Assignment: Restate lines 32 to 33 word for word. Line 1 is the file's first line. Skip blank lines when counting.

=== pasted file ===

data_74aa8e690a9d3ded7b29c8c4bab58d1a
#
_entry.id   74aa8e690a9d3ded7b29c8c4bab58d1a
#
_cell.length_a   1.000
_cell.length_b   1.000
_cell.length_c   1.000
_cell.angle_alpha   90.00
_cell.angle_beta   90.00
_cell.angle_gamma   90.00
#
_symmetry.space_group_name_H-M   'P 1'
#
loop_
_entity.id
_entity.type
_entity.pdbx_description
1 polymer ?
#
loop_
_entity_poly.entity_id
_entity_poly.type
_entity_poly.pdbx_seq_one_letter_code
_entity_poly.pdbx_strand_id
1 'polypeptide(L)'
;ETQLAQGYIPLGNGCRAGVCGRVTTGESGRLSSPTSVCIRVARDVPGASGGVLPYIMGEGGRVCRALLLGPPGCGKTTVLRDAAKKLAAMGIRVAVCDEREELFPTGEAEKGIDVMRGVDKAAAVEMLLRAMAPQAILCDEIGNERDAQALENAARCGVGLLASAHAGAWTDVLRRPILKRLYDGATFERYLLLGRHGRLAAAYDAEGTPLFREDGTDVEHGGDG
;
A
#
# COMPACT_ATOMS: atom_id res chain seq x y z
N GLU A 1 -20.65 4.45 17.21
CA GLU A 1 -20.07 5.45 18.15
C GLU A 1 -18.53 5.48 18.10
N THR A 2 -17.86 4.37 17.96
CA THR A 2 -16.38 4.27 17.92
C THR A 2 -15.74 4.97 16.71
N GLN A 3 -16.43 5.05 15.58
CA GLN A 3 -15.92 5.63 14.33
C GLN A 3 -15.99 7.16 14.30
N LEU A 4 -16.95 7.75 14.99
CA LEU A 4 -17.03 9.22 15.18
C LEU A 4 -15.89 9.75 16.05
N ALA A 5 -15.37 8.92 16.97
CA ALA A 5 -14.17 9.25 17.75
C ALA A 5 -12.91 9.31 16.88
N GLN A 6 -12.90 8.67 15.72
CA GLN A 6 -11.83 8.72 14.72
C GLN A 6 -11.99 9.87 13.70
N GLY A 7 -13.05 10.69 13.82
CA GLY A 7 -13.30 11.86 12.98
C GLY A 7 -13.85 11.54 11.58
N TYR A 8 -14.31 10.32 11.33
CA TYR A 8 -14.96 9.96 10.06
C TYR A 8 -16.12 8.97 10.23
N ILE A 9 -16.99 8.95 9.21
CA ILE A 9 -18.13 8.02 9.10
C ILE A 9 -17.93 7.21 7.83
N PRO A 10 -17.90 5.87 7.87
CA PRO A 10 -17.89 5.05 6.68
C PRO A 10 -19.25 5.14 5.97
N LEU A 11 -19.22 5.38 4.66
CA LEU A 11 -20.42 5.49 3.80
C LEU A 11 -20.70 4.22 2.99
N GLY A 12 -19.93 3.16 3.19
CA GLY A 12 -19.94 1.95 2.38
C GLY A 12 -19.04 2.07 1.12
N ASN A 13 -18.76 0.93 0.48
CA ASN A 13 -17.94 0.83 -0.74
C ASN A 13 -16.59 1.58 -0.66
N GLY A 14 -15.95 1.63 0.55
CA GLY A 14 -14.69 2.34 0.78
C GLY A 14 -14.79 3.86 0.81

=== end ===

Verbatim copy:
CA GLU A 1 -20.07 5.45 18.15
C GLU A 1 -18.53 5.48 18.10